The British government plans to amend the law to make financial services more competitive.
In a Thursday (Dec. 8) letter addressed to Bank of England Governor Andrew Bailey, Chancellor of the Exchequer Jeremy Hunt said the existing competition objective of the Prudential Regulation Authority (PRA) will be supplemented by another.
The Financial Services and Markets Bill, Hunt wrote, “introduces a secondary objective for the PRA to facilitate, subject to aligning with relevant international standards, the international competitiveness of the UK economy (including in particular the financial services sector) and its growth in the medium to long term.”
This will join the PRA’s existing objectives of facilitating competition for the firms it regulates and promoting the safety and soundness of those firms by ensuring the stability of the United Kingdom’s financial system, Hunt said in the letter.
As PYMNTS reported Thursday (Dec. 8) the Financial Services and Markets Bill was debated in the U.K.’s House of Commons Wednesday (Dec. 7), received cross-party support and will now go to the House of Lords for consideration.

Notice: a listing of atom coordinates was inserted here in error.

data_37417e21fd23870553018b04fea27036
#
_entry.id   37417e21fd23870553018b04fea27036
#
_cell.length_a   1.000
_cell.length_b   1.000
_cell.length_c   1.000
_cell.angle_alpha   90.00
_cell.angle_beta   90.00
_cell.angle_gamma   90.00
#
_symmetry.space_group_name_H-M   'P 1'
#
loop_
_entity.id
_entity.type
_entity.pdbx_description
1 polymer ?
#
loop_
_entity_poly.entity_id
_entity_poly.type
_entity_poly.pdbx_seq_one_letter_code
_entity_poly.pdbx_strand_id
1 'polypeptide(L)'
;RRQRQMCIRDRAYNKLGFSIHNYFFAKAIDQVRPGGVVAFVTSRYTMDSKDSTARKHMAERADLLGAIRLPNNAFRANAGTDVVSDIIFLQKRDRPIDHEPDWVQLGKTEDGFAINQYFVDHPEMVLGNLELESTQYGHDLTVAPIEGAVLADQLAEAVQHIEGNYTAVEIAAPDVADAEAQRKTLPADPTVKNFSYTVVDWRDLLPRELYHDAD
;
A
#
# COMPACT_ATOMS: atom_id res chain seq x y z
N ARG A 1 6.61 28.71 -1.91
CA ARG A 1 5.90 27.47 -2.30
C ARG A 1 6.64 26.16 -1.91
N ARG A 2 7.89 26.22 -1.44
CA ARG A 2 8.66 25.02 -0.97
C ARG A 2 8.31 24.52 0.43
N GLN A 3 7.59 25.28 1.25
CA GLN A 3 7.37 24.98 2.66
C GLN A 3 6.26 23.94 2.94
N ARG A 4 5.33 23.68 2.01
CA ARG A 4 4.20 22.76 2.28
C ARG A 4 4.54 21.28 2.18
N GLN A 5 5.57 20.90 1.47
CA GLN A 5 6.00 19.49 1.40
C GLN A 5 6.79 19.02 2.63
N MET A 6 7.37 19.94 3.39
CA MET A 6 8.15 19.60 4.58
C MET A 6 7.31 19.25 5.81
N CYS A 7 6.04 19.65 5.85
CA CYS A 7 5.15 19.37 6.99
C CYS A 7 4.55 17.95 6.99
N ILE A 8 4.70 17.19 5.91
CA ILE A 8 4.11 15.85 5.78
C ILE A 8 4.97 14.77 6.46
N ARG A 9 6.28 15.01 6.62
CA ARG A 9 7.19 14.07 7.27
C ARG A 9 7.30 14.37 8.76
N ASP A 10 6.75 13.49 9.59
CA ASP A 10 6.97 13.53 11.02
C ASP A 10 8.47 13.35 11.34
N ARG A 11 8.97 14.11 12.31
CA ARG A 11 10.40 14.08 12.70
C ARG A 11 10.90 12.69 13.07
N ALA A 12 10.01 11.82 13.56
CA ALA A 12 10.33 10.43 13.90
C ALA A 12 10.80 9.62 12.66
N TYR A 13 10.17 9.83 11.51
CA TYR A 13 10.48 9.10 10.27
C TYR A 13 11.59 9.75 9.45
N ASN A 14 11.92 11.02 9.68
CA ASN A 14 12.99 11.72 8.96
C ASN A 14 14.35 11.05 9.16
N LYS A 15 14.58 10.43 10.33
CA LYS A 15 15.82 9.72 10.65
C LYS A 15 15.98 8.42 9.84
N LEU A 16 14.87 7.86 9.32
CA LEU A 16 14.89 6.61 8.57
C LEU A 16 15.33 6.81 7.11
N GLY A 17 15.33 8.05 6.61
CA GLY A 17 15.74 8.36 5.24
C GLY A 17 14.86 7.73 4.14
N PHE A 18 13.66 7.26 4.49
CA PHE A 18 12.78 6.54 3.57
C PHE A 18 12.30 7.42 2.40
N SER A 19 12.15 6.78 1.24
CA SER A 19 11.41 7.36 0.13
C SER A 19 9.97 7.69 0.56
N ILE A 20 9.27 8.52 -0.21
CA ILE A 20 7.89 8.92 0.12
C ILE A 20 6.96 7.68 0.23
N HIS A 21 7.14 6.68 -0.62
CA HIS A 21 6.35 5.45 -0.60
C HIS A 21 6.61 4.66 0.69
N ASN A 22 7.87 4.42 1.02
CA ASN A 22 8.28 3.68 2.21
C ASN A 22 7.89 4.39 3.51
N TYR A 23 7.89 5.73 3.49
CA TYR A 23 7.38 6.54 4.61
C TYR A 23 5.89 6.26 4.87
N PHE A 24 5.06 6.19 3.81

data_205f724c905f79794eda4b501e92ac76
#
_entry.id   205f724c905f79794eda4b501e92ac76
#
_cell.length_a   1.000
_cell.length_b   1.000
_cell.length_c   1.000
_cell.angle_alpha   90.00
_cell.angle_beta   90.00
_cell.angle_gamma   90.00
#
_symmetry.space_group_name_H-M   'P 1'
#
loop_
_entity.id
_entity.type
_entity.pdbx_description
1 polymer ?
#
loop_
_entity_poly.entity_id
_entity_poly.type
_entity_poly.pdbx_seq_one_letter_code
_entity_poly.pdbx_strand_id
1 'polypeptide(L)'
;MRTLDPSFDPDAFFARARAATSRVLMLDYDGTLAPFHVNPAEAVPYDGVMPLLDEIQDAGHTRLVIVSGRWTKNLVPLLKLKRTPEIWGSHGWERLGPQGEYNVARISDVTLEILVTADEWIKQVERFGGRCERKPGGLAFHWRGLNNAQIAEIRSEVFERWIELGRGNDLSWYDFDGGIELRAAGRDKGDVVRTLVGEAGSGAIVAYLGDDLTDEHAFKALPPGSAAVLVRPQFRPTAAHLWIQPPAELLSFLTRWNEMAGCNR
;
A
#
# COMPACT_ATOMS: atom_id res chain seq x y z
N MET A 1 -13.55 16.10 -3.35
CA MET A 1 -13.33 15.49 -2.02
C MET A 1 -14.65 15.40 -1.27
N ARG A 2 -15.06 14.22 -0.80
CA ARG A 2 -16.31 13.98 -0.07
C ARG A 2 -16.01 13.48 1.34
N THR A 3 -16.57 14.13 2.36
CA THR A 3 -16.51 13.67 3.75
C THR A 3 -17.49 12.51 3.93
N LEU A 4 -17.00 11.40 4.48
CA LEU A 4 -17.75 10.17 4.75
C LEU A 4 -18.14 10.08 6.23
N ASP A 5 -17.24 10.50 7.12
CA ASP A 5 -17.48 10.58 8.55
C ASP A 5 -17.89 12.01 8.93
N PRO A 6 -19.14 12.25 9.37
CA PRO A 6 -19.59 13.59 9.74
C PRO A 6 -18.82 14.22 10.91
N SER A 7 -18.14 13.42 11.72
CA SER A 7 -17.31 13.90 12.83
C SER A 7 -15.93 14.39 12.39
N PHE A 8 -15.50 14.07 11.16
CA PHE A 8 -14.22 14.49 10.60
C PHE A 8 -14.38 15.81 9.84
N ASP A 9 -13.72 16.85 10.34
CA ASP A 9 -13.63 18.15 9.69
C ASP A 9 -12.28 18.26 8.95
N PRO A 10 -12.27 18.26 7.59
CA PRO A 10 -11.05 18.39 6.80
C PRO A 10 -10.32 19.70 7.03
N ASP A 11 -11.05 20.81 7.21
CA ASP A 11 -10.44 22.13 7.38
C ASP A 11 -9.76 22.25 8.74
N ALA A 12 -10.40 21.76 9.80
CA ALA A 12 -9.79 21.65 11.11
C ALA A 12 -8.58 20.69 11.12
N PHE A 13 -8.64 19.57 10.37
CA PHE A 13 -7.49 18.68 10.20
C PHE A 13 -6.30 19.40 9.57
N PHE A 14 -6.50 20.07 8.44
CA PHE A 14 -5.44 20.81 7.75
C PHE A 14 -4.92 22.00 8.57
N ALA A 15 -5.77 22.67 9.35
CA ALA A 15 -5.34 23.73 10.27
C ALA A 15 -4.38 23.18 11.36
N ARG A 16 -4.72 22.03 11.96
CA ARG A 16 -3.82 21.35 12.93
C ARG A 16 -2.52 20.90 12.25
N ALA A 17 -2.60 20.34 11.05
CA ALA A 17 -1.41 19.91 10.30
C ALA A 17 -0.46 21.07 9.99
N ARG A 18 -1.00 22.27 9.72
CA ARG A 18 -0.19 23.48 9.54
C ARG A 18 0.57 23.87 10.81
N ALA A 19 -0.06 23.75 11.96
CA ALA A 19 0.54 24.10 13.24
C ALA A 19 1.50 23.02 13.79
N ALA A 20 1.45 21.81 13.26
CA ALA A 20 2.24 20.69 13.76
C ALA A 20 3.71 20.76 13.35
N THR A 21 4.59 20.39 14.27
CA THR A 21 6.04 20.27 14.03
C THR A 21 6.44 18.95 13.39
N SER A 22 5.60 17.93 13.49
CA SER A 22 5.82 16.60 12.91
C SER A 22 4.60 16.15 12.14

Assuming the bill’s passage isn’t delayed by a lengthy process in parliament, the Bill should become law in the spring of 2023.
In February, the British finance ministry said it was moving forward with its plans to require regulators to consider the financial sector’s global competitiveness when writing rules, even though some in the country believe they make regulators look like “cheerleaders” for finance, Reuters reported at the time.
Many in the country’s financial sector want the PRA and Financial Conduct Authority (FCA) to help the City of London stay competitive around the world, which regulators in many other countries already do.
“The government therefore intends to provide for a greater focus on growth and international competitiveness through the introduction of secondary objectives for the PRA and FCA,” Rohan Lee, deputy director for financial services strategy at the ministry, said in the Feb. 8 report.